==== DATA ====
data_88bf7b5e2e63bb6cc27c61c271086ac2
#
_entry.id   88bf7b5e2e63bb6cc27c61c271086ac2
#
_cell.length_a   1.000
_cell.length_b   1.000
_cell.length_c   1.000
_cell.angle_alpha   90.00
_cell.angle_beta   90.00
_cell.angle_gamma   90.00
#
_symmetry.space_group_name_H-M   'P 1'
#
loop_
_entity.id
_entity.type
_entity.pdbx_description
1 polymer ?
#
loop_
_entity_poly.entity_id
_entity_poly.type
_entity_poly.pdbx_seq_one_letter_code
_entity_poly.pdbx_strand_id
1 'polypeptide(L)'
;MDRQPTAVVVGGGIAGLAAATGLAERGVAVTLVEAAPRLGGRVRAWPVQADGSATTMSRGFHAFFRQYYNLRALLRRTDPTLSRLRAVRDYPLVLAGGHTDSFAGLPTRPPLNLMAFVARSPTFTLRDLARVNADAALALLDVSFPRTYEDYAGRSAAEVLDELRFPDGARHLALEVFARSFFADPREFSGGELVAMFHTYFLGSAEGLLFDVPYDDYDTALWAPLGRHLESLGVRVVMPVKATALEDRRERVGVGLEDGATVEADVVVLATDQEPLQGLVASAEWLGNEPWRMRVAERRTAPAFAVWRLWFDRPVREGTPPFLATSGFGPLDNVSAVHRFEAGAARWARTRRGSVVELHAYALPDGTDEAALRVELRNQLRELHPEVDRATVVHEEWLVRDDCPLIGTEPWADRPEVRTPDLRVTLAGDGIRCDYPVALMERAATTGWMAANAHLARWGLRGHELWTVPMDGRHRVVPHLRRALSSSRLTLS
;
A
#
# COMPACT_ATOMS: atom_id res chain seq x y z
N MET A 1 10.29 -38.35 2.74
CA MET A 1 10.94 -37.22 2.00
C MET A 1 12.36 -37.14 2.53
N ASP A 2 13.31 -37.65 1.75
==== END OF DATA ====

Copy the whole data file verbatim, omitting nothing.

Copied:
data_88bf7b5e2e63bb6cc27c61c271086ac2
#
_entry.id   88bf7b5e2e63bb6cc27c61c271086ac2
#
_cell.length_a   1.000
_cell.length_b   1.000
_cell.length_c   1.000
_cell.angle_alpha   90.00
_cell.angle_beta   90.00
_cell.angle_gamma   90.00
#
_symmetry.space_group_name_H-M   'P 1'
#
loop_
_entity.id
_entity.type
_entity.pdbx_description
1 polymer ?
#
loop_
_entity_poly.entity_id
_entity_poly.type
_entity_poly.pdbx_seq_one_letter_code
_entity_poly.pdbx_strand_id
1 'polypeptide(L)'
;MDRQPTAVVVGGGIAGLAAATGLAERGVAVTLVEAAPRLGGRVRAWPVQADGSATTMSRGFHAFFRQYYNLRALLRRTDPTLSRLRAVRDYPLVLAGGHTDSFAGLPTRPPLNLMAFVARSPTFTLRDLARVNADAALALLDVSFPRTYEDYAGRSAAEVLDELRFPDGARHLALEVFARSFFADPREFSGGELVAMFHTYFLGSAEGLLFDVPYDDYDTALWAPLGRHLESLGVRVVMPVKATALEDRRERVGVGLEDGATVEADVVVLATDQEPLQGLVASAEWLGNEPWRMRVAERRTAPAFAVWRLWFDRPVREGTPPFLATSGFGPLDNVSAVHRFEAGAARWARTRRGSVVELHAYALPDGTDEAALRVELRNQLRELHPEVDRATVVHEEWLVRDDCPLIGTEPWADRPEVRTPDLRVTLAGDGIRCDYPVALMERAATTGWMAANAHLARWGLRGHELWTVPMDGRHRVVPHLRRALSSSRLTLS
;
A
#
# COMPACT_ATOMS: atom_id res chain seq x y z
N MET A 1 10.29 -38.35 2.74
CA MET A 1 10.94 -37.22 2.00
C MET A 1 12.36 -37.14 2.53
N ASP A 2 13.31 -37.65 1.75